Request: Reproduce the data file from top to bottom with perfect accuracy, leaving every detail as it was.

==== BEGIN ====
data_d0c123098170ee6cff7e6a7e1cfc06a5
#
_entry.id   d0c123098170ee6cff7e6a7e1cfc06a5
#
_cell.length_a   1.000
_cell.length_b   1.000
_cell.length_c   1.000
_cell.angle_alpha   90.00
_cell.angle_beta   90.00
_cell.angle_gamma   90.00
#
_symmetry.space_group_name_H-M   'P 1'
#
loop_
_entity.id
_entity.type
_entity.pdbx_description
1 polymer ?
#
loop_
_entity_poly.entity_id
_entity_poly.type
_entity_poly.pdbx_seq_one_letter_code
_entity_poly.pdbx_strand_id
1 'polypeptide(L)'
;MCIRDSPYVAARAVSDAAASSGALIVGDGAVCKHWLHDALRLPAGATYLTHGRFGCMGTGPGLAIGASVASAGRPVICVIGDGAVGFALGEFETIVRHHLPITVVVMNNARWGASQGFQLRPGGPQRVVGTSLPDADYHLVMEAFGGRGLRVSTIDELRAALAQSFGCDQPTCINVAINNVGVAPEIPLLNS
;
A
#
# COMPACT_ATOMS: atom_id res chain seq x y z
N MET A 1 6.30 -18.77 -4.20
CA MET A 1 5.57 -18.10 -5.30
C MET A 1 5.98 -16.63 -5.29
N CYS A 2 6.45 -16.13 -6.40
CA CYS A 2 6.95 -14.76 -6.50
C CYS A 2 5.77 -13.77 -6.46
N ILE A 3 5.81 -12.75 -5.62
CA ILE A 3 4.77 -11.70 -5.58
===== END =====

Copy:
data_d0c123098170ee6cff7e6a7e1cfc06a5
#
_entry.id   d0c123098170ee6cff7e6a7e1cfc06a5
#
_cell.length_a   1.000
_cell.length_b   1.000
_cell.length_c   1.000
_cell.angle_alpha   90.00
_cell.angle_beta   90.00
_cell.angle_gamma   90.00
#
_symmetry.space_group_name_H-M   'P 1'
#
loop_
_entity.id
_entity.type
_entity.pdbx_description
1 polymer ?
#
loop_
_entity_poly.entity_id
_entity_poly.type
_entity_poly.pdbx_seq_one_letter_code
_entity_poly.pdbx_strand_id
1 'polypeptide(L)'
;MCIRDSPYVAARAVSDAAASSGALIVGDGAVCKHWLHDALRLPAGATYLTHGRFGCMGTGPGLAIGASVASAGRPVICVIGDGAVGFALGEFETIVRHHLPITVVVMNNARWGASQGFQLRPGGPQRVVGTSLPDADYHLVMEAFGGRGLRVSTIDELRAALAQSFGCDQPTCINVAINNVGVAPEIPLLNS
;
A
#
# COMPACT_ATOMS: atom_id res chain seq x y z
N MET A 1 6.30 -18.77 -4.20
CA MET A 1 5.57 -18.10 -5.30
C MET A 1 5.98 -16.63 -5.29
N CYS A 2 6.45 -16.13 -6.40
CA CYS A 2 6.95 -14.76 -6.50
C CYS A 2 5.77 -13.77 -6.46
N ILE A 3 5.81 -12.75 -5.62
CA ILE A 3 4.77 -11.70 -5.58